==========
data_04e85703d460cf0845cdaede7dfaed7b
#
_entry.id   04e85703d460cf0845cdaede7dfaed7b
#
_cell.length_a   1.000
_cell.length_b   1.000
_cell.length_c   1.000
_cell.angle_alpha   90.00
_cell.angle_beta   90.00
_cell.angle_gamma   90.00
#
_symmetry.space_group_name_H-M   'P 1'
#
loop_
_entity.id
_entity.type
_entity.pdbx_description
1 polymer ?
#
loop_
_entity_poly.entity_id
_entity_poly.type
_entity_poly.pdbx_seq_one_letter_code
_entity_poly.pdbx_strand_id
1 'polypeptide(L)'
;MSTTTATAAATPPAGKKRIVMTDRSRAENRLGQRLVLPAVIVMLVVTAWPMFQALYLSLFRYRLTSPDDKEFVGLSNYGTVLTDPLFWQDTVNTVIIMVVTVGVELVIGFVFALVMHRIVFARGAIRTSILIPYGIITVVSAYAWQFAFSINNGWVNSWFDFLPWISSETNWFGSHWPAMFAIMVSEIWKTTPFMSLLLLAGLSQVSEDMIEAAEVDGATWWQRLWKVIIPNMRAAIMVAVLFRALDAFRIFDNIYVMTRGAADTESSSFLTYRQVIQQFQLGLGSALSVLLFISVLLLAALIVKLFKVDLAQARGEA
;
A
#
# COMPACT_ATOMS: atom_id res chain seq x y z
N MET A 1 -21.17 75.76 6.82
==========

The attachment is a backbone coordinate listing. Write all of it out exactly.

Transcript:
data_04e85703d460cf0845cdaede7dfaed7b
#
_entry.id   04e85703d460cf0845cdaede7dfaed7b
#
_cell.length_a   1.000
_cell.length_b   1.000
_cell.length_c   1.000
_cell.angle_alpha   90.00
_cell.angle_beta   90.00
_cell.angle_gamma   90.00
#
_symmetry.space_group_name_H-M   'P 1'
#
loop_
_entity.id
_entity.type
_entity.pdbx_description
1 polymer ?
#
loop_
_entity_poly.entity_id
_entity_poly.type
_entity_poly.pdbx_seq_one_letter_code
_entity_poly.pdbx_strand_id
1 'polypeptide(L)'
;MSTTTATAAATPPAGKKRIVMTDRSRAENRLGQRLVLPAVIVMLVVTAWPMFQALYLSLFRYRLTSPDDKEFVGLSNYGTVLTDPLFWQDTVNTVIIMVVTVGVELVIGFVFALVMHRIVFARGAIRTSILIPYGIITVVSAYAWQFAFSINNGWVNSWFDFLPWISSETNWFGSHWPAMFAIMVSEIWKTTPFMSLLLLAGLSQVSEDMIEAAEVDGATWWQRLWKVIIPNMRAAIMVAVLFRALDAFRIFDNIYVMTRGAADTESSSFLTYRQVIQQFQLGLGSALSVLLFISVLLLAALIVKLFKVDLAQARGEA
;
A
#
# COMPACT_ATOMS: atom_id res chain seq x y z
N MET A 1 -21.17 75.76 6.82